Kloppstockâ€™s Jugband Crumpled Baize Tarboosh, the latest bestselling paperback by Pebblehead, is a wonderful evocation of those much lamented Sappensopp Days. â€œTipping, tapping, flimflamâ€¦ goose grease and lavender and a tin of polish for the porchâ€¦ the light in the tunnels and the flap of the flaps in the flappery out by the byreâ€¦ those endless bowls of piping hot porridgeâ€¦ such were the joys of the Sappensopp Daysâ€, he writes, and if, like me, you are an unreconstructed Sappensoppist, it all comes flooding back.
There was an earlier book, of course, by Inspip, and I stand by my review when it first came out in hardback, where I wrote â€œThis book is shoddy and inadequate and inadequate! It is thoroughly inadequate!â€ Inspip had the temerity to write what he called A Thorough And Adequate Account Of Those Sappensopp Days, despite being a secret Soppensappist. When I revealed this gruesome truth Inspip was discredited and his bones were thrown off a cliff into the churning ocean. Good riddance to him, say I.
Pebblehead, by contrast, has the measure of those Sappensopp Days. It seems he has listened to contemporary tape recordings of claimants and wardens and tosspots, and although his tone is often desperate, when it is not twittering, he nails it. By â€œitâ€ I mean a very concrete sense of urbane jugband merriment. And the names you would expect are all here, though I cannot repeat any of them for legal reasons. I donâ€™t want my bones to follow Inspipâ€™s off that gaunt and mighty cliff.
The point about Pebbleheadâ€™s prose in his examination of Sappensoppism is that he chugs along, chug chug chug, in a way that is attractive to those who like their prose to have that kind of locomotive trundling rhythm. Pale poets may skip and prance, and paler poets may gambol â€˜cross verdant sward, but generally such pale poetasters have a whiff of the Soppensapp about them. I do not make the charge lightly. I would say the same were I standing on the beach, at dusk, surrounded by gulls scavenging among the bleached bones of Inspip. There are worse ways to end oneâ€™s day. I have loafed and been bitter, sometimes, when recalling those Sappensopp Days, the gleaming lanterns, the flint hearts, the barbicans atop the tors. Some come to genuflect and some come to keen, and those are their ways, and I shall not gainsay them, or, if I do, I shall crunch across their own gravel, on my hands and knees, to prove my point. You will not hear such claims from the Inspips of this world, this spinning globe, this dispensation.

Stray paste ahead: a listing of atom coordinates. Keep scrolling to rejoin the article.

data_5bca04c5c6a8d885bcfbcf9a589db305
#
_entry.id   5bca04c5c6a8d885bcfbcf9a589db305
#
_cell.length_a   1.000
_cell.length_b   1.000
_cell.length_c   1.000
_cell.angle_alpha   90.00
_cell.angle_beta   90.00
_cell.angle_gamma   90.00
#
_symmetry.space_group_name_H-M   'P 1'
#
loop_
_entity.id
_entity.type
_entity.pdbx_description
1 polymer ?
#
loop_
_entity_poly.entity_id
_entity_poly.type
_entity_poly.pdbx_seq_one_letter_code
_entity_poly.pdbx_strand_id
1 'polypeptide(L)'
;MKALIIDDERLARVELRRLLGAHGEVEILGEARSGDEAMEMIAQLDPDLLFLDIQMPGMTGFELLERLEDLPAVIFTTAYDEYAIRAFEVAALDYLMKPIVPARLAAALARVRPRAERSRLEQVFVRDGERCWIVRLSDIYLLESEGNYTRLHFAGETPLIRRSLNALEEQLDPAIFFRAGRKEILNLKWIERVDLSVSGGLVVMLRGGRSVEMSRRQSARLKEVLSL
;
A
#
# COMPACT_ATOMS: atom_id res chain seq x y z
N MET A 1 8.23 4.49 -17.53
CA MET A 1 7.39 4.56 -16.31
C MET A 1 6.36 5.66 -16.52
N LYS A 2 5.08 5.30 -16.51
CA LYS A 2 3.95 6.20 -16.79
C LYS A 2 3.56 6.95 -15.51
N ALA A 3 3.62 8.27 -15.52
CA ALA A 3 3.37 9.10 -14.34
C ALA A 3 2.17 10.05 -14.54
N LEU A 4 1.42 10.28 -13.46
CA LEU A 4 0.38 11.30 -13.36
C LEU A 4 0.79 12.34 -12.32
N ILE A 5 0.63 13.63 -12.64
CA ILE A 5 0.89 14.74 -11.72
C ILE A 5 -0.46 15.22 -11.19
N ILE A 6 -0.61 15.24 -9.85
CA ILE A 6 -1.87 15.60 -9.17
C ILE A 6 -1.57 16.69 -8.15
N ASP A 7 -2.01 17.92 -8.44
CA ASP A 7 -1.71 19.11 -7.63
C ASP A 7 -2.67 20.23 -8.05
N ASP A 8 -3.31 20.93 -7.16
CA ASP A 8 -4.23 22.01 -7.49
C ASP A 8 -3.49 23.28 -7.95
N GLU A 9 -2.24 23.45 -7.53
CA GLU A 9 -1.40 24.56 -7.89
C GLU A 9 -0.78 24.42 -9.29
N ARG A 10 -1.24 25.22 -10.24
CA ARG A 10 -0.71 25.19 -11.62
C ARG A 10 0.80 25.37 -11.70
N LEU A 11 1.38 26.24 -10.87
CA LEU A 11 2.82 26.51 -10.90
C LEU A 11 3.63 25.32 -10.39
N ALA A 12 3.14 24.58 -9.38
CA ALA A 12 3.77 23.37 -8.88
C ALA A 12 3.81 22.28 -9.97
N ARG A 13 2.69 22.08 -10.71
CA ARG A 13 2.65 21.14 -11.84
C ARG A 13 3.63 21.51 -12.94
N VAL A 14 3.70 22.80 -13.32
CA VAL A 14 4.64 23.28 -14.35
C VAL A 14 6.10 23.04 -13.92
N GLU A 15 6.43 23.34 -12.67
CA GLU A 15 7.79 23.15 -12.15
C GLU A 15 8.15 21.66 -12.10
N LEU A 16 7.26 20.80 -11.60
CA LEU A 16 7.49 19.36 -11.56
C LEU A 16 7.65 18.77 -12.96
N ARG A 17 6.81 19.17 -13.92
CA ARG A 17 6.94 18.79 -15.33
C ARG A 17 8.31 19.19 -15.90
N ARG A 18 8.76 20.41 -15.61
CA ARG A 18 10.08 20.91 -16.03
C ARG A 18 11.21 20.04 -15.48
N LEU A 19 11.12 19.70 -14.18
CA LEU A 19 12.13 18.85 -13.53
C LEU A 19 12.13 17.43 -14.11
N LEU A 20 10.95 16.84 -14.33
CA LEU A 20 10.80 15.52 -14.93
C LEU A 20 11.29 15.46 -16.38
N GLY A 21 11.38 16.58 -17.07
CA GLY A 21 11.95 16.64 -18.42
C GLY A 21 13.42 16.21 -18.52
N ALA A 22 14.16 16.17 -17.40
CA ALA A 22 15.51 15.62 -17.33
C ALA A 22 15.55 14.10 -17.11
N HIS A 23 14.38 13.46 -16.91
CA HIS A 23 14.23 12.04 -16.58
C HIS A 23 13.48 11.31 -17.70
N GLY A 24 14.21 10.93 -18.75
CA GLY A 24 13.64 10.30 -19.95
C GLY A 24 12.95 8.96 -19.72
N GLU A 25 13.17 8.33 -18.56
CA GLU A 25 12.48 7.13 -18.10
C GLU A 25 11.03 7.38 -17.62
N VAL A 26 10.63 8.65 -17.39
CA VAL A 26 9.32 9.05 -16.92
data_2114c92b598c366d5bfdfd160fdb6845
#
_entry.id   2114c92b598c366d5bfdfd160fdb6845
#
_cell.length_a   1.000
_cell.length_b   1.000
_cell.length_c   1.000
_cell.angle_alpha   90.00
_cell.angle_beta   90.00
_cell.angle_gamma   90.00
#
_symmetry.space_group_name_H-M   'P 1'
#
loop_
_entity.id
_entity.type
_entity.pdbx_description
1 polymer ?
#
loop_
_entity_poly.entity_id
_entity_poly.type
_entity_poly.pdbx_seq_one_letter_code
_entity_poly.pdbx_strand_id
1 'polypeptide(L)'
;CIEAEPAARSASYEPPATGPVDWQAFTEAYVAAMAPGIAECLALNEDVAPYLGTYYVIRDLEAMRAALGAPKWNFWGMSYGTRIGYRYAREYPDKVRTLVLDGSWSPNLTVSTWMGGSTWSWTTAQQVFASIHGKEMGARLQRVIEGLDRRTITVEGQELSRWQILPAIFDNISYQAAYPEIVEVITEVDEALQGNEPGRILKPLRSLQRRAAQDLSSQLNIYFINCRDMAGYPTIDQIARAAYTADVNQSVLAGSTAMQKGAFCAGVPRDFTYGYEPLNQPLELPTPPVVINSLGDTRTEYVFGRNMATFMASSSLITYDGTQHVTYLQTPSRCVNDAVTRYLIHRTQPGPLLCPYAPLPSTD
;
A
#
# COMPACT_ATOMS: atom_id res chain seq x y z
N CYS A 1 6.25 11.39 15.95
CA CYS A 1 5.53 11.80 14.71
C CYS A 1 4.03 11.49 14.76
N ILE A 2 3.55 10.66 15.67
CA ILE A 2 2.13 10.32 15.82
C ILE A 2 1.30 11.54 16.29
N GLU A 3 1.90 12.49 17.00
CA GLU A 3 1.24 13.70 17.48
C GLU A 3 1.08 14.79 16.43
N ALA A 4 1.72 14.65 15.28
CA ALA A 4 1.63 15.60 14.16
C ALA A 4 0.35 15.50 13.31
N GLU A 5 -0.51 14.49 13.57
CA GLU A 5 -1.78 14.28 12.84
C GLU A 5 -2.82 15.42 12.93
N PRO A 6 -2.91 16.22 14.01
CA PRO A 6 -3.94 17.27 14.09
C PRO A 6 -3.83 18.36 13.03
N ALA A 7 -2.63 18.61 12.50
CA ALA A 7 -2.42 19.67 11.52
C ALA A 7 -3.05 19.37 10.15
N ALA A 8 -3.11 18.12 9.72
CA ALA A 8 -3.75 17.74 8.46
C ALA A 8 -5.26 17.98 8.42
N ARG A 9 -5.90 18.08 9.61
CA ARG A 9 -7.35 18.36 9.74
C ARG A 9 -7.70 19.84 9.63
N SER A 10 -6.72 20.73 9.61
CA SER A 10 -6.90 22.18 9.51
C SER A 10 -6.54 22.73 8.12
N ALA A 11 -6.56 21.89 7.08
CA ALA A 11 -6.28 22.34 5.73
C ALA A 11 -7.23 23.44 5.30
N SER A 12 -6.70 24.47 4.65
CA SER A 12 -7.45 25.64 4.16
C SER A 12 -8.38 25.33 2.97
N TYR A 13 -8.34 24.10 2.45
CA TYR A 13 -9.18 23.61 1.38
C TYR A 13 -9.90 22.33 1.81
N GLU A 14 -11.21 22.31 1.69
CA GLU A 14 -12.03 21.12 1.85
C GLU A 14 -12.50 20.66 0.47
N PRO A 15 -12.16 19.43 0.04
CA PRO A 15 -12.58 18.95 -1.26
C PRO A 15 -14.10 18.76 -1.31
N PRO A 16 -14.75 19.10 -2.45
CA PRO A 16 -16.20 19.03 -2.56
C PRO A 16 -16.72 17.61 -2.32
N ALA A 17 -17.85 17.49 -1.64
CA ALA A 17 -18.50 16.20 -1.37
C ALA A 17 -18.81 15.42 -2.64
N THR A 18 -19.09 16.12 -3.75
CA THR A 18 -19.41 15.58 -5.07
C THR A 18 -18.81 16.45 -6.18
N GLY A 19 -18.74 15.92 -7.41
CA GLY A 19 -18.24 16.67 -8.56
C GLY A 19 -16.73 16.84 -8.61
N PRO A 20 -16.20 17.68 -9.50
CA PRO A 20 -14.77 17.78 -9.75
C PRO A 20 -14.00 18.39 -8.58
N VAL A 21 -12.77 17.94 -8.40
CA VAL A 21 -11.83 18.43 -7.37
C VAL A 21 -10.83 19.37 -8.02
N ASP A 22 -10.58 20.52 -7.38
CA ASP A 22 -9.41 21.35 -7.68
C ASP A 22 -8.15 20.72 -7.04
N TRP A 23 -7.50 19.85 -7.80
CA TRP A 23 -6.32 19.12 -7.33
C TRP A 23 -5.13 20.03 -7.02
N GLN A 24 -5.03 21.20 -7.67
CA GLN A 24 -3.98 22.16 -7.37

Inspip was at Innsmouth when his horrible book came out, and he was betrayed by a clairvoyant. That is often how these things turn out, how tangled skeins unravel. The clairvoyant was unbridled, certainly, and mouthy, but that made a welcome change. Guttural imprecations and gargling were her mode of speech, if speech it can be called, and as soon as he heard what was being said about him the wretched Inspip tried to flee. Typical, I may say, of those who observe the Soppensappist debaucheries, for debaucheries they are. His fleeing, or rather his failed fleeing, took him to places human beings ought better avoid, such as the wild hills and the fiercest sea fronts, the most dismal of outcrops and the tinniest of fairground arcades. Tinny it was and tacky and awash with tat, and there Inspip was cornered, there he was revealed as a pooper whose cronies vanished, pfft!, gone, leaving him alone in his poopery. He knew his book was but page after page of meretricious squamoogle, yet he pressed on, writing hundreds and hundreds of pages, like a Blunkett. I have said elsewhere that he never knew the first thing about the Sappensopp Days, not because attempts had not been made, in his childhood, to bash a few basic ideas into his curly-haired head, but because he wilfully let all that he did once know evaporate, like a type of milk in a tin. It is a mystery why he did so, why he allowed the Soppensappists to squish their boggling into him. He was packed so tight with it he might have burst.